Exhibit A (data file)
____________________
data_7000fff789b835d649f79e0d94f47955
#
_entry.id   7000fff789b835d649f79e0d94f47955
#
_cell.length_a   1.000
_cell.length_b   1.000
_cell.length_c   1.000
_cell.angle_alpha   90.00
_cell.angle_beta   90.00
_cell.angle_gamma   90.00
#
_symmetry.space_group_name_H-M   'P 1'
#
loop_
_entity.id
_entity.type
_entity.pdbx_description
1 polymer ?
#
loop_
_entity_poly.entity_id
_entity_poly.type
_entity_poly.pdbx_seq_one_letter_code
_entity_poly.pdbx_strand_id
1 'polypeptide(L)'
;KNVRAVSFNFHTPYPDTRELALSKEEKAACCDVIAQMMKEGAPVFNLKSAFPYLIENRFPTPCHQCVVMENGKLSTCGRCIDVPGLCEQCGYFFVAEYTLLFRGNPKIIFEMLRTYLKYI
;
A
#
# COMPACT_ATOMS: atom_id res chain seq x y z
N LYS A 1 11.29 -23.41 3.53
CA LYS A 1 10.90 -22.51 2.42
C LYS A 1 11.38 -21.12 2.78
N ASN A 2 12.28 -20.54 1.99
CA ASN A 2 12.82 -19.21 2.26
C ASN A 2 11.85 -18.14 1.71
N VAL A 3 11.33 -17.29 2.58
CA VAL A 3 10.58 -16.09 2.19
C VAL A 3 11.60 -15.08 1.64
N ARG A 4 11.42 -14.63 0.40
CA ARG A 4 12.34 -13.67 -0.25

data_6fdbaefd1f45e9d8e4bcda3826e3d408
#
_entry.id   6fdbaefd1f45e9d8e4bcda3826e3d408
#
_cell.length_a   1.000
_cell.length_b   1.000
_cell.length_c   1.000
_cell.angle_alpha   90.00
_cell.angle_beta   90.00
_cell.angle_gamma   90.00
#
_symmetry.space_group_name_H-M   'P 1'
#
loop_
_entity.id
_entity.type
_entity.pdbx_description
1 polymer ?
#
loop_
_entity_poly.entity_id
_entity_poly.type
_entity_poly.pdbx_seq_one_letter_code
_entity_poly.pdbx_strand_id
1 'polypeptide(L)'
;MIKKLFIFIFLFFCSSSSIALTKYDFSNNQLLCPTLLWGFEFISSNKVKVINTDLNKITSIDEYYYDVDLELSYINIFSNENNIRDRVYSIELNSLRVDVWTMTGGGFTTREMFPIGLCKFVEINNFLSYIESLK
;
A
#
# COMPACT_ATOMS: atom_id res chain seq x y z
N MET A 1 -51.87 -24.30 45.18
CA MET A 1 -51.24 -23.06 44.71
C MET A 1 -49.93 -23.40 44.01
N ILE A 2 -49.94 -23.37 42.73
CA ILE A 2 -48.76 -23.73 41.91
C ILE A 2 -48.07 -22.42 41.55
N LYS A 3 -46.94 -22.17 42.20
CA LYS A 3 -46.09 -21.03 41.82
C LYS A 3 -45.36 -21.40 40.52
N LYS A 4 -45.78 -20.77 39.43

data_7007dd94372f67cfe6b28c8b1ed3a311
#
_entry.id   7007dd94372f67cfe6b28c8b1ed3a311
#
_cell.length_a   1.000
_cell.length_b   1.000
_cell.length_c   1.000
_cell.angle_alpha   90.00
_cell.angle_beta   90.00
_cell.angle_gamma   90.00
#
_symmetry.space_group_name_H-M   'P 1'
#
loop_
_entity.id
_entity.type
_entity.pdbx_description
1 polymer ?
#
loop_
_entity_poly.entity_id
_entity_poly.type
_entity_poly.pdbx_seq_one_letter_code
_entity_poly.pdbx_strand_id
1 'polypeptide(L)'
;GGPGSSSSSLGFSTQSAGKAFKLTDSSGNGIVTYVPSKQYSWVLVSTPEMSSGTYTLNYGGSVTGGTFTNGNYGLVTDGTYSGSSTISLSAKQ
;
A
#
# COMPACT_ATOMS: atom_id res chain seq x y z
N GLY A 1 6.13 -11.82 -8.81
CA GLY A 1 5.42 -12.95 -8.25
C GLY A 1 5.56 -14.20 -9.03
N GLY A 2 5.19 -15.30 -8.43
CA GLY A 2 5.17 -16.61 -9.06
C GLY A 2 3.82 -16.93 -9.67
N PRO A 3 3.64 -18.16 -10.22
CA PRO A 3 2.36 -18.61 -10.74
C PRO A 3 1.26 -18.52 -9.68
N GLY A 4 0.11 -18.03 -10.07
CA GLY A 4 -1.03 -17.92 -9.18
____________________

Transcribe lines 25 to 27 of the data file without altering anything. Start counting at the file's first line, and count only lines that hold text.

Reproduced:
1 'polypeptide(L)'
;KNVRAVSFNFHTPYPDTRELALSKEEKAACCDVIAQMMKEGAPVFNLKSAFPYLIENRFPTPCHQCVVMENGKLSTCGRCIDVPGLCEQCGYFFVAEYTLLFRGNPKIIFEMLRTYLKYI
;